When people think of Chengdu pandas, often the first thought that comes to mind is the Chengdu Research Base of Giant Panda Breeding.
As perhaps the most accessible of all the places where Chengdu pandas can be seen up close, the Chengdu Research Base of Giant Panda Breeding is located just 10 kilometers from the city center. By road, it takes roughly 40 minutes to reach the center, however you can use this valuable travel time to brush up on all the essential Chengdu panda facts (like the ones we share in this article!).
What makes Chengdu pandas so special?
Chengdu and pandas just go together, right? A bit like Suzhou and silk, or Beijing and duck, the two go hand in hand. And while giant pandas are incredibly cute – you’ll discover this when you arrive at the Chengdu Research Base of Giant Panda Breeding – there is a serious side to the preservation, care, and nurturing of these beautiful animals.
As the national treasure of China, pandas are considered to be at risk, although the World Wildlife Fund (WWF) has removed giant pandas from its list of critically endangered species.
Sadly, there are just 1,800 pandas still living in the wild, and around 300 live in other locations around the world. Of the total number of pandas in China, approximately 85 percent can be found in Sichuan Province – that makes it the home of pandas – hence the name ‘Chengdu pandas’.
What do pandas eat?
No doubt you’ve seen the iconic image of pandas munching on bamboo, and it’s with good reason. Pandas eat bamboo! In fact, about 99 percent of their diet is bamboo, and when you see how much pandas eat at the Chengdu Research Base of Giant Panda Breeding, you will realize that’s a lot of bamboos.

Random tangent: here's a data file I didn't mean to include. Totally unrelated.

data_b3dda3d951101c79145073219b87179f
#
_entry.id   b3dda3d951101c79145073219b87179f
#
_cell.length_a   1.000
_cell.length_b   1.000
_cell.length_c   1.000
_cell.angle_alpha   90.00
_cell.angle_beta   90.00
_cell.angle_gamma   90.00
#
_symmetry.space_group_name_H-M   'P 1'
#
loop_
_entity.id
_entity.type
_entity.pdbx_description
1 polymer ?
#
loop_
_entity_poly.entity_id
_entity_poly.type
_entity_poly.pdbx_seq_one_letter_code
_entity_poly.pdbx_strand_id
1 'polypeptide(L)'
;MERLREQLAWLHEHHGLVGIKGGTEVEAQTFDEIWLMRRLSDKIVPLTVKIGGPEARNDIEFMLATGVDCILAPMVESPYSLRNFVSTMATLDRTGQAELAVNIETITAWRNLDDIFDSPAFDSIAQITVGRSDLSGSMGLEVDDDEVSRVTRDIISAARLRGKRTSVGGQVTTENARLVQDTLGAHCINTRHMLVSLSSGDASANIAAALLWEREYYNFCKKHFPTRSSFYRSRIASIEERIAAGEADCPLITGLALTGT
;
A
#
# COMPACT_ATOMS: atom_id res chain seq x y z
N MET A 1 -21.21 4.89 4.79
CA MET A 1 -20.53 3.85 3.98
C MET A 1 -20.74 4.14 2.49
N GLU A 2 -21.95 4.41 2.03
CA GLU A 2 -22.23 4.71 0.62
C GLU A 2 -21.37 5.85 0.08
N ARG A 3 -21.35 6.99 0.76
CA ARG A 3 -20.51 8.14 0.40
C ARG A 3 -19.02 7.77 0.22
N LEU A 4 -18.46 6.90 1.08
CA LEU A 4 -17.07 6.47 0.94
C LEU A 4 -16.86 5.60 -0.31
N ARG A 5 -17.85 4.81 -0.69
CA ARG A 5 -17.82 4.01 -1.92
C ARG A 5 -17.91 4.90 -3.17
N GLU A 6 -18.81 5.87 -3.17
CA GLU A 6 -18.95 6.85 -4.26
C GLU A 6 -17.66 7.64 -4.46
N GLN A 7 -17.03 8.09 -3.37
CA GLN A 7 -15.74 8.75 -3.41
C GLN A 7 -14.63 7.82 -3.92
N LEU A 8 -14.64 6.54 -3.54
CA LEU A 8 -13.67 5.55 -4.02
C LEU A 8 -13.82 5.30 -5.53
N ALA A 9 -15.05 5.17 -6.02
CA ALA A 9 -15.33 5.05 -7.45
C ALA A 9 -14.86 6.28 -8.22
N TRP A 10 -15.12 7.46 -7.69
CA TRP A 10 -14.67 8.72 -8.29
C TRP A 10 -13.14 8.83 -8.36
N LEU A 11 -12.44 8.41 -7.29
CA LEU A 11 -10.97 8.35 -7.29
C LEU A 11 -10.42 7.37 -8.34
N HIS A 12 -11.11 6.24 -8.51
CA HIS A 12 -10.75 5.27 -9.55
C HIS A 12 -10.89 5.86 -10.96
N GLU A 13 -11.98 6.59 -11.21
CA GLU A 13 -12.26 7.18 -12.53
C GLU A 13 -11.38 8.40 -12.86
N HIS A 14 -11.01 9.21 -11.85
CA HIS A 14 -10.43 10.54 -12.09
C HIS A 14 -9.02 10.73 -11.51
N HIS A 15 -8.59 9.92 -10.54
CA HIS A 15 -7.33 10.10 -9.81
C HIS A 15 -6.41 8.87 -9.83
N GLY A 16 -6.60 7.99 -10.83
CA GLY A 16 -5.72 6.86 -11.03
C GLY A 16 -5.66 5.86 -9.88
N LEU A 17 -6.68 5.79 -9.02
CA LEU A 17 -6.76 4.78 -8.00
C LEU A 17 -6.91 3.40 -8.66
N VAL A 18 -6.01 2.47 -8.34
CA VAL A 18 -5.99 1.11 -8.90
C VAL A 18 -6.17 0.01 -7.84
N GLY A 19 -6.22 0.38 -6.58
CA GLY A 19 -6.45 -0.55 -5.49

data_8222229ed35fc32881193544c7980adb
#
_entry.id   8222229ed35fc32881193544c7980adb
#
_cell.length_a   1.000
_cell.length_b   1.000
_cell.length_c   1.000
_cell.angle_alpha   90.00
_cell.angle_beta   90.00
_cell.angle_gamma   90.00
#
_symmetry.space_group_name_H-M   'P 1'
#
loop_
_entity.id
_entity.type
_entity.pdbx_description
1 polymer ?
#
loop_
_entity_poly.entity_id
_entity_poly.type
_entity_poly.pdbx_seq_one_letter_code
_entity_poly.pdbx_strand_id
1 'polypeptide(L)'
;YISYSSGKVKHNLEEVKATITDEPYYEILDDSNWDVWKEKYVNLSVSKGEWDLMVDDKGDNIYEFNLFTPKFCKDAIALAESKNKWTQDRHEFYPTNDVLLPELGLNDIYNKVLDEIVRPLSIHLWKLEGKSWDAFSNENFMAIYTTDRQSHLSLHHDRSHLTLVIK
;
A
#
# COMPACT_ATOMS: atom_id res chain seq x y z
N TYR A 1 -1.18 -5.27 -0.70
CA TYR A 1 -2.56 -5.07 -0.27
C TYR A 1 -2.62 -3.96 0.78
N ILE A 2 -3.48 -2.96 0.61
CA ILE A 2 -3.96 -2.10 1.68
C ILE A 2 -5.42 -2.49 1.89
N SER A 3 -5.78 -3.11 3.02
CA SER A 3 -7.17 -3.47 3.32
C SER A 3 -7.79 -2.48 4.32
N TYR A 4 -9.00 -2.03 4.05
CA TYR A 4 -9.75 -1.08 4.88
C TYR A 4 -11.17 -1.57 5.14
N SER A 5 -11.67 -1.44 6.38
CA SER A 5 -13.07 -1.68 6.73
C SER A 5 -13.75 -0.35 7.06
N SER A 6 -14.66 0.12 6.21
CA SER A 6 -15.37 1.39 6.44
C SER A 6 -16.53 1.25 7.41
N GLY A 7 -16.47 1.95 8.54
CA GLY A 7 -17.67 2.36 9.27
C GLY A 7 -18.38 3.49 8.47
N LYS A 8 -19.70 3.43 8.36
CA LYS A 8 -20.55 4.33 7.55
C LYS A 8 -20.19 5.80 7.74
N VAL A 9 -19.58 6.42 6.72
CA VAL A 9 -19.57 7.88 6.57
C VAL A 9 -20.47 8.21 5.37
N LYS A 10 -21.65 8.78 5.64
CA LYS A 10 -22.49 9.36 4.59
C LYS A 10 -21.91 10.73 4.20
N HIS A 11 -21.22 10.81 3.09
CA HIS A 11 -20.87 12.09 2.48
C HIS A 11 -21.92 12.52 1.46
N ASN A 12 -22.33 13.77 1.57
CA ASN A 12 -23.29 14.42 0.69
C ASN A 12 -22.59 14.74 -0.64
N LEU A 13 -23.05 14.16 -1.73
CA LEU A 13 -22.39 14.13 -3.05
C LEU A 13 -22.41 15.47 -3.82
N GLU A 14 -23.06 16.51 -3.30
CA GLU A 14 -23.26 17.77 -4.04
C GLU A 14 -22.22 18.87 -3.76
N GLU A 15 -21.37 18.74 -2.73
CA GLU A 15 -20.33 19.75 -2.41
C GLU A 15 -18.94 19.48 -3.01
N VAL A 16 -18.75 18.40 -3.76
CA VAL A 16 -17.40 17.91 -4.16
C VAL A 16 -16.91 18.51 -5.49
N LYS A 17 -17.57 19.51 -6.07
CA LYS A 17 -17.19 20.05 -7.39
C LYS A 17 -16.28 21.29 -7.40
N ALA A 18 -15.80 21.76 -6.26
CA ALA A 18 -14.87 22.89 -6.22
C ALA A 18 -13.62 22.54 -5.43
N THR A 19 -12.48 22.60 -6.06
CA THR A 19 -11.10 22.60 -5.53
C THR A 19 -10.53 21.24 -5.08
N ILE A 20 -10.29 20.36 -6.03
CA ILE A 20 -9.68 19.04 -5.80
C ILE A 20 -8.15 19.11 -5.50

Each day, an adult panda eats between 23 and 40 kilograms of bamboo shoots, or 10 to 18 kilograms of bamboo leaves, or 17 kilograms of bamboo stems. And although there are over 500 different types of bamboo in China, pandas are fussy eaters. They will only eat 60 of these, and they prefer bamboo that is grown at altitude. Yes, a giant panda’s bamboo must come from 1,800 to 2,500 meters above sea level.
How did the Chengdu Research Base of Giant Panda Breeding come about?
What’s important to understand about bamboo is that it’s not a perennial, that is, it doesn’t flower annually. In fact, a flowering cycle may only occur every 40 to 50 years, and bamboo only flowers once in its lifetime, after which it produces seeds and dies.
It is this curious fact which contributed to the establishment of the Chengdu Research Base of Giant Panda Breeding in the 1980’s. During this period there was a mass flowering of bamboo, which resulted in wild giant pandas going hungry, and even fighting one another over the available food. A catastrophic event, this situation resulted in an estimated 200 giant pandas dying.
Recognizing how serious this was for the panda population, scientists rescued six animals from the wild, keeping them at the Chengdu zoo for research. In 1987, the Chengdu Research Base of Giant Panda Breeding was set up as a non-profit breeding facility for giant pandas. The center opened to the public almost ten years later.
The 100 hectare base covers a sprawling area, which is beautifully landscaped with bamboo (naturally!). Within this idyllic panda heaven, there are wide pathways that wind around the park, allowing ample space for visitors to view the pandas in a natural environment. The research center caters to the pandas’ every need with a delivery room, nursery rooms, kindergarten, feeding area, panda hospital and scientific discovery centre.
Since opening, the center continues to perform significant research work that supports the continued survival of giant pandas, an achievement which is recognizable in growth of the panda population from a modest 6 animals to nearly 200 giant pandas of all ages.